Effects of tetracycline and rifampicin treatments on the fecundity of the Wolbachia-infected host, Tribolium confusum (Coleoptera: Tenebrionidae)

Citation

Li, Y.Y., Fields, P.G., Pang, B.P., Floate, K.D. (2016). Effects of tetracycline and rifampicin treatments on the fecundity of the Wolbachia-infected host, Tribolium confusum (Coleoptera: Tenebrionidae). Journal of Economic Entomology, [online] 109(3), 1458-1464. http://dx.doi.org/10.1093/jee/tow067

Plain language summary

Wolbachia are bacteria that infect an estimated 20-70% of all insect species. Wolbachia can promote their spread in the insect population by altering host biology and reproduction. This study shows that: 1) antibiotics can be used to remove infections of Wolbachia from the flour beetle Tribolium confusum, and 2) infections cause female flour beetles to lay sterile eggs if they mate with uninfected males. These findings add to the body of knowledge on how Wolbachia manipulate their insect hosts in order to aid future research for use of Wolbachia as a means to reduce populations of pest insects. These findings also provide insights into use of antibiotics in Wolbachia research.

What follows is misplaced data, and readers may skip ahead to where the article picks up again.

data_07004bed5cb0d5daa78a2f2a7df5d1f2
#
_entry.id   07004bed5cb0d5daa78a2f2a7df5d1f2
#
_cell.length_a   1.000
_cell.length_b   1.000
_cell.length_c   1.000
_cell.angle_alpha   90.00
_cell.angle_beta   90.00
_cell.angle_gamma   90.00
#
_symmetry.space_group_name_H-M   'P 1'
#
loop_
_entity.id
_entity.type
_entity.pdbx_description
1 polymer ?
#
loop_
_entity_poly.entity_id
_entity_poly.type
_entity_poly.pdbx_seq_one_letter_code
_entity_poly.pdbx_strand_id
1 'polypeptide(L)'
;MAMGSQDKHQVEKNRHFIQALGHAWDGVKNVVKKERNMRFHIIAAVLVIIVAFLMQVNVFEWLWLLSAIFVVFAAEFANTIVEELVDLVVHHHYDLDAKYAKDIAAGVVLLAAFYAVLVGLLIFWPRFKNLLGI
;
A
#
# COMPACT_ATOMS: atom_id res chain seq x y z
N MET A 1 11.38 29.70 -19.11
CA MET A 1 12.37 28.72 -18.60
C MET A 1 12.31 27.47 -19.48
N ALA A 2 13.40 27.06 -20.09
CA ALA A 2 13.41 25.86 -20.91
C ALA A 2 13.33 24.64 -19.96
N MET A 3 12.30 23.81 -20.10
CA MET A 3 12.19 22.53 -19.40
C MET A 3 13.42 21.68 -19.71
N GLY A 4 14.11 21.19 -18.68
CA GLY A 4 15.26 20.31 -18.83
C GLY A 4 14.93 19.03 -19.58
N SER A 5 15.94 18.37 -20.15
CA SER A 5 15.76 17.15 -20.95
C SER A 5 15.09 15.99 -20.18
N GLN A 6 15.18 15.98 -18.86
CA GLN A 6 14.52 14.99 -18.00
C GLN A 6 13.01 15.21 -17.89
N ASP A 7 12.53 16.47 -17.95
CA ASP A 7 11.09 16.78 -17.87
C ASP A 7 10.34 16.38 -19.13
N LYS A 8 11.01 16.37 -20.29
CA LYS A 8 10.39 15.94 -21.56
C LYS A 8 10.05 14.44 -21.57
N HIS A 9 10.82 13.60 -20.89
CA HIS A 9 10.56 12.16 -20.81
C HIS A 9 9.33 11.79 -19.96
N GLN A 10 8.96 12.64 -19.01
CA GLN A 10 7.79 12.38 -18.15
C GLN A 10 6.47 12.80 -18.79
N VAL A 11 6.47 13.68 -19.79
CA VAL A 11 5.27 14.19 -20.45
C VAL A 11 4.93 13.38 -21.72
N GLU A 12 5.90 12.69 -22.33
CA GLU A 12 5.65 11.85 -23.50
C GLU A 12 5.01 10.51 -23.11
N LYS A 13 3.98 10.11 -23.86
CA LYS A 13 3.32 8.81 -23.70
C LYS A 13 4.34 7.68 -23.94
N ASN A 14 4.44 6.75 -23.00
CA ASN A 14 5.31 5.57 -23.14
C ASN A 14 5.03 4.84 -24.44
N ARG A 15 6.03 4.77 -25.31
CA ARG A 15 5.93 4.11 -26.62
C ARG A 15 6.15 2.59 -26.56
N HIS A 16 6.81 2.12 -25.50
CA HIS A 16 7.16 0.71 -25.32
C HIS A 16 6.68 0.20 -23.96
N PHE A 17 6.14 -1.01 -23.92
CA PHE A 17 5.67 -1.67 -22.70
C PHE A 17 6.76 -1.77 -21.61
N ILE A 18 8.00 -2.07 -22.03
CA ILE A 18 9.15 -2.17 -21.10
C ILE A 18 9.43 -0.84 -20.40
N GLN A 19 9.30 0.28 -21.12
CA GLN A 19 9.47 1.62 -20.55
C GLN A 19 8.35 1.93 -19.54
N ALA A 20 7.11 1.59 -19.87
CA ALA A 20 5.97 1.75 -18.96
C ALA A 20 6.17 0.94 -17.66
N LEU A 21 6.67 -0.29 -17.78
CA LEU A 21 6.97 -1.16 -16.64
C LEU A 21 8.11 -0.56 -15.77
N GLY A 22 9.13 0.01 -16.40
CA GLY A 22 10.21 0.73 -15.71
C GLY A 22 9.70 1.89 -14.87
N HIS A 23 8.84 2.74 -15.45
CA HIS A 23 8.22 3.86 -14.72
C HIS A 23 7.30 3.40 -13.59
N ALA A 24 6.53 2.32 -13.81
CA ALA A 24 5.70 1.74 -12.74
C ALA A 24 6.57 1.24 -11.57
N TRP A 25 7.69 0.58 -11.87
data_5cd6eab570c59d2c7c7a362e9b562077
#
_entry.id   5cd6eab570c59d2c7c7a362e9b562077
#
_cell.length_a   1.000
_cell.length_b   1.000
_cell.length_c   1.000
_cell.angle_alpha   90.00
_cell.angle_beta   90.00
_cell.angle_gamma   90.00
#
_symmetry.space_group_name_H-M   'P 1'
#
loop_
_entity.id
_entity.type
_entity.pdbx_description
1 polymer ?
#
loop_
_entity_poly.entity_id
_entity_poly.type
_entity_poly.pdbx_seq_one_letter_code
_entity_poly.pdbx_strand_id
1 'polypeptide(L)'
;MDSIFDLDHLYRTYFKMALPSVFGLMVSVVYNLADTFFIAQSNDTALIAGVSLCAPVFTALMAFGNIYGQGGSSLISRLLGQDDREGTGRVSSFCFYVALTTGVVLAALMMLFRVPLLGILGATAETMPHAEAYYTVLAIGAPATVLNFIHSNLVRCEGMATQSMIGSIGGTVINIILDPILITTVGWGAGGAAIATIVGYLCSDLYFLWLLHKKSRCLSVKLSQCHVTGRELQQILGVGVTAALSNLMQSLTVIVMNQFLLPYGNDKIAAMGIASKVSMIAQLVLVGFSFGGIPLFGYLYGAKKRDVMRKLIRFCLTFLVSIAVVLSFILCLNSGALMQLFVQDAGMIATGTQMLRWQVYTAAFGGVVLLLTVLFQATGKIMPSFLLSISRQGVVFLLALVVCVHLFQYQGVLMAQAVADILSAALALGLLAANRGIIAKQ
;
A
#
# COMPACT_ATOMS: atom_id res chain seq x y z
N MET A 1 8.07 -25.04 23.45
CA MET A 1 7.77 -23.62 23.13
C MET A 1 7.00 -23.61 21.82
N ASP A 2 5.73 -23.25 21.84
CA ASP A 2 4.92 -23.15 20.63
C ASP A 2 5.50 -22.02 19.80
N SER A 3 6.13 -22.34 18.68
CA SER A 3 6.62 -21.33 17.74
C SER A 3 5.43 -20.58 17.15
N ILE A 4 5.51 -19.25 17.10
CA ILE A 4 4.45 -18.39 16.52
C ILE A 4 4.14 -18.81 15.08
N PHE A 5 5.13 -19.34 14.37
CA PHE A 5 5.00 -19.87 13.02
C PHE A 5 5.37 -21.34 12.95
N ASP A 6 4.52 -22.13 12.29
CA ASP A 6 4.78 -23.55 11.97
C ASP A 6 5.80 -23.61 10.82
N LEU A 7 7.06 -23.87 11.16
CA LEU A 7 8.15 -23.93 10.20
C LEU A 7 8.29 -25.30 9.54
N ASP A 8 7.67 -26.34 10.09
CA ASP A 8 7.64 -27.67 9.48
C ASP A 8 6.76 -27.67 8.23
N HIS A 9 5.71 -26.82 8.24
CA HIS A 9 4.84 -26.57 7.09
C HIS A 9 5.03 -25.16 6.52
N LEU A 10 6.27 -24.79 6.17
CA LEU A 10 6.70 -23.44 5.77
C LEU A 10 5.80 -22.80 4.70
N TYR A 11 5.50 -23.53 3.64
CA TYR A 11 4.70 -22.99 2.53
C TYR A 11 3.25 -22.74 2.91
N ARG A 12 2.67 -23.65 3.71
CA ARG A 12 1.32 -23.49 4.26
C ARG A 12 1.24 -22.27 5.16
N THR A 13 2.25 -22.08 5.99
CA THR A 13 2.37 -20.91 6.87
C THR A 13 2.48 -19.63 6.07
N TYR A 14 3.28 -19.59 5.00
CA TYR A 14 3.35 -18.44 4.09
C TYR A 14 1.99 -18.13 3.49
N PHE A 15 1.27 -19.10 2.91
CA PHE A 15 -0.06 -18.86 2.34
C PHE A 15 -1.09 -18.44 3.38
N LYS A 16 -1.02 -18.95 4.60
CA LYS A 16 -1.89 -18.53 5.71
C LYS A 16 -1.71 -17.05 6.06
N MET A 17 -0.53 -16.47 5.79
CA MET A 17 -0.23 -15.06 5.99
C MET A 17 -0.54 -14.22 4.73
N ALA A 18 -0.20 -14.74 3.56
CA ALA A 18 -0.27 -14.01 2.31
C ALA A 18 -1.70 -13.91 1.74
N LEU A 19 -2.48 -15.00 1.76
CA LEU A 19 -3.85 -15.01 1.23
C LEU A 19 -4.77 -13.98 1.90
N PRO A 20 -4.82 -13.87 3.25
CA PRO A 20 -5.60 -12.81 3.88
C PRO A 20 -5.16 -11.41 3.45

Abstract

We examined the effects of Wolbachia bacteria on the reproduction of the flour beetle Tribolium confusum (Coleoptera: Tenebrionidae) using different antibiotics and across generations. We first removed infections by rearing insects on a diet with tetracycline (T; 1.0, 2.0, 3.0, 5.0, 10.0 mg/g) or rifampicin (R; 0.1, 0.2, 0.3, 0.5, 1.0 mg/g). We then performed experimental crosses using adults two generations (G2) and four generations (G4) removed from antibiotic treatments. Results showed that use of rifampicin more readily cured infections. Egg hatch from crosses of uninfected females and infected males was 0, but averaged 84 to 91% for eggs from all other crosses. Elevated fecundity was observed for T-G2 females, but not for T-G4, R-G2, or R-G4 females. Cross type had little or no effect on the sex of F1 offspring, which averaged 52% female. These collective results support previous findings that show that Wolbachia in T. confusum causes 100% cytoplasmic incompatibility and emphasize that the antibiotic treatment used to remove infections may have additional consequences (e.g., elevated fecundity) that may not be apparent in subsequent generations.